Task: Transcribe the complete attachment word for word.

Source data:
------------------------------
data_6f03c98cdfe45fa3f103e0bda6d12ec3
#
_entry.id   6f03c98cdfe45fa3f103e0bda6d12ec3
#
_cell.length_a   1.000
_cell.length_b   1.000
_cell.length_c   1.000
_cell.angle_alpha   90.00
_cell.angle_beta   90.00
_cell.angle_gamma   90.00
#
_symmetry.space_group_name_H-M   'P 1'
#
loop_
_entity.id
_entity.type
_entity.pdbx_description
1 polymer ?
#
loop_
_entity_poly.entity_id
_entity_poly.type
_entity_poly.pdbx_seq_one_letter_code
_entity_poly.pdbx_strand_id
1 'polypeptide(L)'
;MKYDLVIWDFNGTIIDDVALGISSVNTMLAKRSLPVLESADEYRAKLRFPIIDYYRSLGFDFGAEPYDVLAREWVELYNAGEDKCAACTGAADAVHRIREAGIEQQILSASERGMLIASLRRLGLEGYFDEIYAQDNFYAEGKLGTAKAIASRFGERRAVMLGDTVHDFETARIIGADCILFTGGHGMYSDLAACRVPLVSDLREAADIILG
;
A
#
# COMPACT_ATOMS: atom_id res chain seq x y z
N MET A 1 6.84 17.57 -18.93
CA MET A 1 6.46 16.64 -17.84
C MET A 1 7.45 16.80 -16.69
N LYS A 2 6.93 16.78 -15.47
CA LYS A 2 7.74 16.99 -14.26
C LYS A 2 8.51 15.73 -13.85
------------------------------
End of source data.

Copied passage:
data_6f03c98cdfe45fa3f103e0bda6d12ec3
#
_entry.id   6f03c98cdfe45fa3f103e0bda6d12ec3
#
_cell.length_a   1.000
_cell.length_b   1.000
_cell.length_c   1.000
_cell.angle_alpha   90.00
_cell.angle_beta   90.00
_cell.angle_gamma   90.00
#
_symmetry.space_group_name_H-M   'P 1'
#
loop_
_entity.id
_entity.type
_entity.pdbx_description
1 polymer ?
#
loop_
_entity_poly.entity_id
_entity_poly.type
_entity_poly.pdbx_seq_one_letter_code
_entity_poly.pdbx_strand_id
1 'polypeptide(L)'
;MKYDLVIWDFNGTIIDDVALGISSVNTMLAKRSLPVLESADEYRAKLRFPIIDYYRSLGFDFGAEPYDVLAREWVELYNAGEDKCAACTGAADAVHRIREAGIEQQILSASERGMLIASLRRLGLEGYFDEIYAQDNFYAEGKLGTAKAIASRFGERRAVMLGDTVHDFETARIIGADCILFTGGHGMYSDLAACRVPLVSDLREAADIILG
;
A
#
# COMPACT_ATOMS: atom_id res chain seq x y z
N MET A 1 6.84 17.57 -18.93
CA MET A 1 6.46 16.64 -17.84
C MET A 1 7.45 16.80 -16.69
N LYS A 2 6.93 16.78 -15.47
CA LYS A 2 7.74 16.99 -14.26
C LYS A 2 8.51 15.73 -13.85